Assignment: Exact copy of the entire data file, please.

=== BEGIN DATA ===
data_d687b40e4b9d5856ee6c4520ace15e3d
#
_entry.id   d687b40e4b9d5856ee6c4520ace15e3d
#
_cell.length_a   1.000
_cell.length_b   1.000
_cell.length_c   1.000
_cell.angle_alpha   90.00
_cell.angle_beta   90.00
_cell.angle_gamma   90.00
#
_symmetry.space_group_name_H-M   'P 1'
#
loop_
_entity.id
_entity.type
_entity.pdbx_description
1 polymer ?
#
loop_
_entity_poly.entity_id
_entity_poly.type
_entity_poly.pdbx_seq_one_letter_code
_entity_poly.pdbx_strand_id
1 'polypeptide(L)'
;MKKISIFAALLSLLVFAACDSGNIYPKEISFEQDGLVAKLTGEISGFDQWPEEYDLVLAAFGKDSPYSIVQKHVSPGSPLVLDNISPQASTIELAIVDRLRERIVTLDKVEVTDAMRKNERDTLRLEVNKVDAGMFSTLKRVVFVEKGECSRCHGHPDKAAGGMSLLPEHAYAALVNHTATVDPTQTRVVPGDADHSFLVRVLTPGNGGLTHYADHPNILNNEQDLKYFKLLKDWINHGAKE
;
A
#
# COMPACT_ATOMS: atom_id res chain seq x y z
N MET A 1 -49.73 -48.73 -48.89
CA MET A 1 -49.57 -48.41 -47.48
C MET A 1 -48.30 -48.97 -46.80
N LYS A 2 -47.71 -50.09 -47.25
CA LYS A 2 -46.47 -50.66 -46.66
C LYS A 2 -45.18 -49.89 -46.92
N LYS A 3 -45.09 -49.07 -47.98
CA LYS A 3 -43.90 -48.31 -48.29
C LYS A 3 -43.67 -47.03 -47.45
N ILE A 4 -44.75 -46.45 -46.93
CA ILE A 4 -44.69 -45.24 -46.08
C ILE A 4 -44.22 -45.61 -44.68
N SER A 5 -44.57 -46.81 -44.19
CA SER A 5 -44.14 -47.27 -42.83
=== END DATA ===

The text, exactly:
data_d687b40e4b9d5856ee6c4520ace15e3d
#
_entry.id   d687b40e4b9d5856ee6c4520ace15e3d
#
_cell.length_a   1.000
_cell.length_b   1.000
_cell.length_c   1.000
_cell.angle_alpha   90.00
_cell.angle_beta   90.00
_cell.angle_gamma   90.00
#
_symmetry.space_group_name_H-M   'P 1'
#
loop_
_entity.id
_entity.type
_entity.pdbx_description
1 polymer ?
#
loop_
_entity_poly.entity_id
_entity_poly.type
_entity_poly.pdbx_seq_one_letter_code
_entity_poly.pdbx_strand_id
1 'polypeptide(L)'
;MKKISIFAALLSLLVFAACDSGNIYPKEISFEQDGLVAKLTGEISGFDQWPEEYDLVLAAFGKDSPYSIVQKHVSPGSPLVLDNISPQASTIELAIVDRLRERIVTLDKVEVTDAMRKNERDTLRLEVNKVDAGMFSTLKRVVFVEKGECSRCHGHPDKAAGGMSLLPEHAYAALVNHTATVDPTQTRVVPGDADHSFLVRVLTPGNGGLTHYADHPNILNNEQDLKYFKLLKDWINHGAKE
;
A
#
# COMPACT_ATOMS: atom_id res chain seq x y z
N MET A 1 -49.73 -48.73 -48.89
CA MET A 1 -49.57 -48.41 -47.48
C MET A 1 -48.30 -48.97 -46.80
N LYS A 2 -47.71 -50.09 -47.25
CA LYS A 2 -46.47 -50.66 -46.66
C LYS A 2 -45.18 -49.89 -46.92
N LYS A 3 -45.09 -49.07 -47.98
CA LYS A 3 -43.90 -48.31 -48.29
C LYS A 3 -43.67 -47.03 -47.45
N ILE A 4 -44.75 -46.45 -46.93
CA ILE A 4 -44.69 -45.24 -46.08
C ILE A 4 -44.22 -45.61 -44.68
N SER A 5 -44.57 -46.81 -44.19
CA SER A 5 -44.14 -47.27 -42.83